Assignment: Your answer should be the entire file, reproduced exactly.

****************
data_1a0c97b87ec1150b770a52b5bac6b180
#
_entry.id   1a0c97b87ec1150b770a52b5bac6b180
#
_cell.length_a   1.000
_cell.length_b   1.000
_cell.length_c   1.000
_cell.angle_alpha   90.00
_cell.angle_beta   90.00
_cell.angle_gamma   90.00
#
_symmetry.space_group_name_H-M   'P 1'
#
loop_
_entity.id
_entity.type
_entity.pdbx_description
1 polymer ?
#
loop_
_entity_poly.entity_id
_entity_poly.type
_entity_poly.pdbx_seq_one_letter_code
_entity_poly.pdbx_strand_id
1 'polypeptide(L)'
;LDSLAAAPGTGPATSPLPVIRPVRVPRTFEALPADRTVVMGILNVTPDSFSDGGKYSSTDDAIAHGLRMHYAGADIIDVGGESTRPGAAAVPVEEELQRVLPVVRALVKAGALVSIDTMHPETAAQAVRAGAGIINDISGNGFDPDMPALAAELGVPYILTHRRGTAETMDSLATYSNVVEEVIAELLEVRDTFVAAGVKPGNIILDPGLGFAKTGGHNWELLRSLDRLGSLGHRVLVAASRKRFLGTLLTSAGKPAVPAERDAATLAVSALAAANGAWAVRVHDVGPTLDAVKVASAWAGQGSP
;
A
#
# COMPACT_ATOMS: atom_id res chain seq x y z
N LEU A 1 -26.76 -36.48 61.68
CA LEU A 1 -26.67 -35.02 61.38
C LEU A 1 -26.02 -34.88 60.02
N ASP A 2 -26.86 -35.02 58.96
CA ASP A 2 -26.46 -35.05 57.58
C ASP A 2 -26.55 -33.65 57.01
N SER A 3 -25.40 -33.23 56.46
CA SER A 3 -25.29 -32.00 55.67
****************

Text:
data_1a0c97b87ec1150b770a52b5bac6b180
#
_entry.id   1a0c97b87ec1150b770a52b5bac6b180
#
_cell.length_a   1.000
_cell.length_b   1.000
_cell.length_c   1.000
_cell.angle_alpha   90.00
_cell.angle_beta   90.00
_cell.angle_gamma   90.00
#
_symmetry.space_group_name_H-M   'P 1'
#
loop_
_entity.id
_entity.type
_entity.pdbx_description
1 polymer ?
#
loop_
_entity_poly.entity_id
_entity_poly.type
_entity_poly.pdbx_seq_one_letter_code
_entity_poly.pdbx_strand_id
1 'polypeptide(L)'
;LDSLAAAPGTGPATSPLPVIRPVRVPRTFEALPADRTVVMGILNVTPDSFSDGGKYSSTDDAIAHGLRMHYAGADIIDVGGESTRPGAAAVPVEEELQRVLPVVRALVKAGALVSIDTMHPETAAQAVRAGAGIINDISGNGFDPDMPALAAELGVPYILTHRRGTAETMDSLATYSNVVEEVIAELLEVRDTFVAAGVKPGNIILDPGLGFAKTGGHNWELLRSLDRLGSLGHRVLVAASRKRFLGTLLTSAGKPAVPAERDAATLAVSALAAANGAWAVRVHDVGPTLDAVKVASAWAGQGSP
;
A
#
# COMPACT_ATOMS: atom_id res chain seq x y z
N LEU A 1 -26.76 -36.48 61.68
CA LEU A 1 -26.67 -35.02 61.38
C LEU A 1 -26.02 -34.88 60.02
N ASP A 2 -26.86 -35.02 58.96
CA ASP A 2 -26.46 -35.05 57.58
C ASP A 2 -26.55 -33.65 57.01
N SER A 3 -25.40 -33.23 56.46
CA SER A 3 -25.29 -32.00 55.67